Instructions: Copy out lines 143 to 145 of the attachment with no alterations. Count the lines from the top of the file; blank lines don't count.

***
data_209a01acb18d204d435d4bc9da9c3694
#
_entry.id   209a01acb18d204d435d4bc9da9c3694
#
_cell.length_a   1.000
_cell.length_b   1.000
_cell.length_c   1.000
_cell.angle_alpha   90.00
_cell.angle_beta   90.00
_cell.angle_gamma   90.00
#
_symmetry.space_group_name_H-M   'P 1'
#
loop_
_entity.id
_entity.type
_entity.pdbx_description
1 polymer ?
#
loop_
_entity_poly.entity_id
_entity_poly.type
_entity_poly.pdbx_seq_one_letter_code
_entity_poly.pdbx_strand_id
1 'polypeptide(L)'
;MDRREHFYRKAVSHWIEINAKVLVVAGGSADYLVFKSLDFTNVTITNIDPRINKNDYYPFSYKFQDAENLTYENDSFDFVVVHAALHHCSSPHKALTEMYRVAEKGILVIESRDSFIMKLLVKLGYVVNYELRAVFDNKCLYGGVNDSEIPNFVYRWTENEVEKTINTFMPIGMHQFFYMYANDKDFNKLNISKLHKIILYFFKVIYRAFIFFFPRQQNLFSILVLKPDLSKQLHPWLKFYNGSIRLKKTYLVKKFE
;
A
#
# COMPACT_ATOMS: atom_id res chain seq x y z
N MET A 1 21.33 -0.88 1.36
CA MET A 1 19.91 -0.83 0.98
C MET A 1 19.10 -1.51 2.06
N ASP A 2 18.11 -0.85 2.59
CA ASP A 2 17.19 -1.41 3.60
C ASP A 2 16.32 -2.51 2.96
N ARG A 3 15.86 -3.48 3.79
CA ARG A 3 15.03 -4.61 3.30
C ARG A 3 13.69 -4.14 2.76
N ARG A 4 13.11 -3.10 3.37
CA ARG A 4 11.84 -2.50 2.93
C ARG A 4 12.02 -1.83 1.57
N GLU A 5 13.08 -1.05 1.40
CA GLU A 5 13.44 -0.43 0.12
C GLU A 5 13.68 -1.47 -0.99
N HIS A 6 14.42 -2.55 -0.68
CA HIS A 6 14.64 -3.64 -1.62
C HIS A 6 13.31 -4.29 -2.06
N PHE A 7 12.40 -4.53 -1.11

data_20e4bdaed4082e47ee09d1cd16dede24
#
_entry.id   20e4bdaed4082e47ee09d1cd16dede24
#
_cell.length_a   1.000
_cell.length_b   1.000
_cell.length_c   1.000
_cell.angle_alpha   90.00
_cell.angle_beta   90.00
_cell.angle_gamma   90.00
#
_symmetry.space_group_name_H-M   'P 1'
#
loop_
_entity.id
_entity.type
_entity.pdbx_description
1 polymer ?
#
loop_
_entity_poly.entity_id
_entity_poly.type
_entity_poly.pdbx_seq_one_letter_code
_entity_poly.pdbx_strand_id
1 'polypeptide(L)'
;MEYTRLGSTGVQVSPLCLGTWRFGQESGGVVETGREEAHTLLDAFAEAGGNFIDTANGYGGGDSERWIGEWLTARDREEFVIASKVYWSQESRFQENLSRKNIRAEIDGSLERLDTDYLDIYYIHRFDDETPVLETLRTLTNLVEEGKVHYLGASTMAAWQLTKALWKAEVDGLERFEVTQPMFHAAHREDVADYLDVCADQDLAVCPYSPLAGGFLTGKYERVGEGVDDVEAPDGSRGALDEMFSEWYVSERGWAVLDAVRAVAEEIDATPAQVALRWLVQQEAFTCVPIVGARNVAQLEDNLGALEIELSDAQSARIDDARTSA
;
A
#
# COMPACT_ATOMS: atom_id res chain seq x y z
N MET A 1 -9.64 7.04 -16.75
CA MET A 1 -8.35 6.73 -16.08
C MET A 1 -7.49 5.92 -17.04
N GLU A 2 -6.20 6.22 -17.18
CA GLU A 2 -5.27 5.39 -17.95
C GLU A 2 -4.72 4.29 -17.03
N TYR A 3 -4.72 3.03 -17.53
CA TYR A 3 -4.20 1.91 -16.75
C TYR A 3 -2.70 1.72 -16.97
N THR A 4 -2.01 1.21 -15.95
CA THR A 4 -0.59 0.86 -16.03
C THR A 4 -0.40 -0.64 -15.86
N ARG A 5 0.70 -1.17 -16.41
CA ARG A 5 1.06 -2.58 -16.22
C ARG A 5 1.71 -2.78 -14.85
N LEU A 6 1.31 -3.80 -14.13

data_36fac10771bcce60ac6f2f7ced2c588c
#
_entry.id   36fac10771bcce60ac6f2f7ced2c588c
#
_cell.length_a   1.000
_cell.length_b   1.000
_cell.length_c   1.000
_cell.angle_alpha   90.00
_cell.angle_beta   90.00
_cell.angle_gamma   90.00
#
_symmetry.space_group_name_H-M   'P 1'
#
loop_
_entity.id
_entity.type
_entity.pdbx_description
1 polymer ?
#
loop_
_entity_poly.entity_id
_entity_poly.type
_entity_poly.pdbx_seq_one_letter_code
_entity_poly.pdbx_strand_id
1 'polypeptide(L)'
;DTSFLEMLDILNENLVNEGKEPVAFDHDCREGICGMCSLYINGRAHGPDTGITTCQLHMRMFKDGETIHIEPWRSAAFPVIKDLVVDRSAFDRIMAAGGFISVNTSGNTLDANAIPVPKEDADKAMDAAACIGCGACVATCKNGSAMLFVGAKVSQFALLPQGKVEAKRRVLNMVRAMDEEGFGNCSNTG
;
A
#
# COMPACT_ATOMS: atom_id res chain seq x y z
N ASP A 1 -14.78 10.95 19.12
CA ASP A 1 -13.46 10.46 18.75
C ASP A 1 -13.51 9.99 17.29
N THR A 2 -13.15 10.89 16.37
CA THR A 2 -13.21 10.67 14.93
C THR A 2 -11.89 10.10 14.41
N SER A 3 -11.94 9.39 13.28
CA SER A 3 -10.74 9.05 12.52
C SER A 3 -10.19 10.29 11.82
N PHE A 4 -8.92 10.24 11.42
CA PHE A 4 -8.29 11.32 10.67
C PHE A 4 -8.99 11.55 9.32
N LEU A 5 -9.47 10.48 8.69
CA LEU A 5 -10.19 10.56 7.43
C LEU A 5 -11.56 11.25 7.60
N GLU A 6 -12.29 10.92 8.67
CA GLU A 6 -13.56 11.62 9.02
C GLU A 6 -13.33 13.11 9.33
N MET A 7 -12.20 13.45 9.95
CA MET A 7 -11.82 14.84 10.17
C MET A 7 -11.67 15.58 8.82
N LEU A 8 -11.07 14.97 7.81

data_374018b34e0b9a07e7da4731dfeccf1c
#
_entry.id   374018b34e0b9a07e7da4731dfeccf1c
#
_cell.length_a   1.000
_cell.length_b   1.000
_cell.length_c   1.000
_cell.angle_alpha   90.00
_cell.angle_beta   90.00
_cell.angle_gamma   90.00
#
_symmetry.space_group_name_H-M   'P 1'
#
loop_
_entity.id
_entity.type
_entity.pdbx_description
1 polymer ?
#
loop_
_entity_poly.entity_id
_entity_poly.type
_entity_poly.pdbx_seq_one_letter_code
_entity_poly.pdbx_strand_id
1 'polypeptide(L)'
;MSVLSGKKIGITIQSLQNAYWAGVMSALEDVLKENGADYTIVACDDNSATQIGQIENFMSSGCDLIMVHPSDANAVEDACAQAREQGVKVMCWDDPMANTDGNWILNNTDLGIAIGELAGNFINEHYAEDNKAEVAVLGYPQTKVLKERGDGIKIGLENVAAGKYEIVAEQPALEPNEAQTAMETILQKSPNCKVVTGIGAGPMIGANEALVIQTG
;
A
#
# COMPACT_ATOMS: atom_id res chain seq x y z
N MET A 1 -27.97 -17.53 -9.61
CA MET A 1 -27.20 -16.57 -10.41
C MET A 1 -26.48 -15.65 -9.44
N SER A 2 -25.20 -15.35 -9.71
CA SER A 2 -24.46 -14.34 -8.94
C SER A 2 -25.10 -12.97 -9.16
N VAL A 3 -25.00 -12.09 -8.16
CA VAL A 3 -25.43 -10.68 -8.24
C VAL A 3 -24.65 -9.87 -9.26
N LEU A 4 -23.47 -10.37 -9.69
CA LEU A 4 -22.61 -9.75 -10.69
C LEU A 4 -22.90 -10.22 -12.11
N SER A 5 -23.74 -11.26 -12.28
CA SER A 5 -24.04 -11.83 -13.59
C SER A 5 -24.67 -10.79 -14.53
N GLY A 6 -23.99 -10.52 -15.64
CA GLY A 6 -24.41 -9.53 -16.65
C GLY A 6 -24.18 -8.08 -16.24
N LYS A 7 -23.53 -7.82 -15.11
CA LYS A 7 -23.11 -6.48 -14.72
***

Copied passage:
C GLU A 6 -13.33 13.11 9.33
N MET A 7 -12.20 13.45 9.95
CA MET A 7 -11.82 14.84 10.17